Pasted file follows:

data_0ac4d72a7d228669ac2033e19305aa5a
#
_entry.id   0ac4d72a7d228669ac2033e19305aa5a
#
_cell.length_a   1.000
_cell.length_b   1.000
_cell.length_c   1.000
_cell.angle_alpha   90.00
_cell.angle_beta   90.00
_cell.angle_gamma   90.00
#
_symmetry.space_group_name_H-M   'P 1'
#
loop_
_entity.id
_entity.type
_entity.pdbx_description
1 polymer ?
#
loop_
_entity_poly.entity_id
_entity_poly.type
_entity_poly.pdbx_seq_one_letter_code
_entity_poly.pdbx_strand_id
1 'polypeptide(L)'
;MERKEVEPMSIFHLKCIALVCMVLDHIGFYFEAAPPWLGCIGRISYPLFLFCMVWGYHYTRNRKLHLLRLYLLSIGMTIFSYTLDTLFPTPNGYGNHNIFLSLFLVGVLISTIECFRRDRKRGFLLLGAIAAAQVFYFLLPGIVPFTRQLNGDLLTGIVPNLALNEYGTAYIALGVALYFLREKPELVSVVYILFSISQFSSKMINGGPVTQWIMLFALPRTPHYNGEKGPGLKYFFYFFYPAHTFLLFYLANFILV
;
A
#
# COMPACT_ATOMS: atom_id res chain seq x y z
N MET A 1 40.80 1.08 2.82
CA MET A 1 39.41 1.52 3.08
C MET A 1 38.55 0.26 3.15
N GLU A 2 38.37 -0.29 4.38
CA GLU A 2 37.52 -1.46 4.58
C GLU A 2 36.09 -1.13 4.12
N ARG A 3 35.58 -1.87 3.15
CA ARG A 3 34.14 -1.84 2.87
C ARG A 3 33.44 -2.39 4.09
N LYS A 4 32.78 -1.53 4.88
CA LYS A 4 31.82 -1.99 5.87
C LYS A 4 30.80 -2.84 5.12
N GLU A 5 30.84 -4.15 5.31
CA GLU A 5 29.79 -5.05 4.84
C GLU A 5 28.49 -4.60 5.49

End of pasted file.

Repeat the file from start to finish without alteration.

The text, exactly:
data_0ac4d72a7d228669ac2033e19305aa5a
#
_entry.id   0ac4d72a7d228669ac2033e19305aa5a
#
_cell.length_a   1.000
_cell.length_b   1.000
_cell.length_c   1.000
_cell.angle_alpha   90.00
_cell.angle_beta   90.00
_cell.angle_gamma   90.00
#
_symmetry.space_group_name_H-M   'P 1'
#
loop_
_entity.id
_entity.type
_entity.pdbx_description
1 polymer ?
#
loop_
_entity_poly.entity_id
_entity_poly.type
_entity_poly.pdbx_seq_one_letter_code
_entity_poly.pdbx_strand_id
1 'polypeptide(L)'
;MERKEVEPMSIFHLKCIALVCMVLDHIGFYFEAAPPWLGCIGRISYPLFLFCMVWGYHYTRNRKLHLLRLYLLSIGMTIFSYTLDTLFPTPNGYGNHNIFLSLFLVGVLISTIECFRRDRKRGFLLLGAIAAAQVFYFLLPGIVPFTRQLNGDLLTGIVPNLALNEYGTAYIALGVALYFLREKPELVSVVYILFSISQFSSKMINGGPVTQWIMLFALPRTPHYNGEKGPGLKYFFYFFYPAHTFLLFYLANFILV
;
A
#
# COMPACT_ATOMS: atom_id res chain seq x y z
N MET A 1 40.80 1.08 2.82
CA MET A 1 39.41 1.52 3.08
C MET A 1 38.55 0.26 3.15
N GLU A 2 38.37 -0.29 4.38
CA GLU A 2 37.52 -1.46 4.58
C GLU A 2 36.09 -1.13 4.12
N ARG A 3 35.58 -1.87 3.15
CA ARG A 3 34.14 -1.84 2.87
C ARG A 3 33.44 -2.39 4.09
N LYS A 4 32.78 -1.53 4.88
CA LYS A 4 31.82 -1.99 5.87
C LYS A 4 30.80 -2.84 5.12
N GLU A 5 30.84 -4.15 5.31
CA GLU A 5 29.79 -5.05 4.84
C GLU A 5 28.49 -4.60 5.49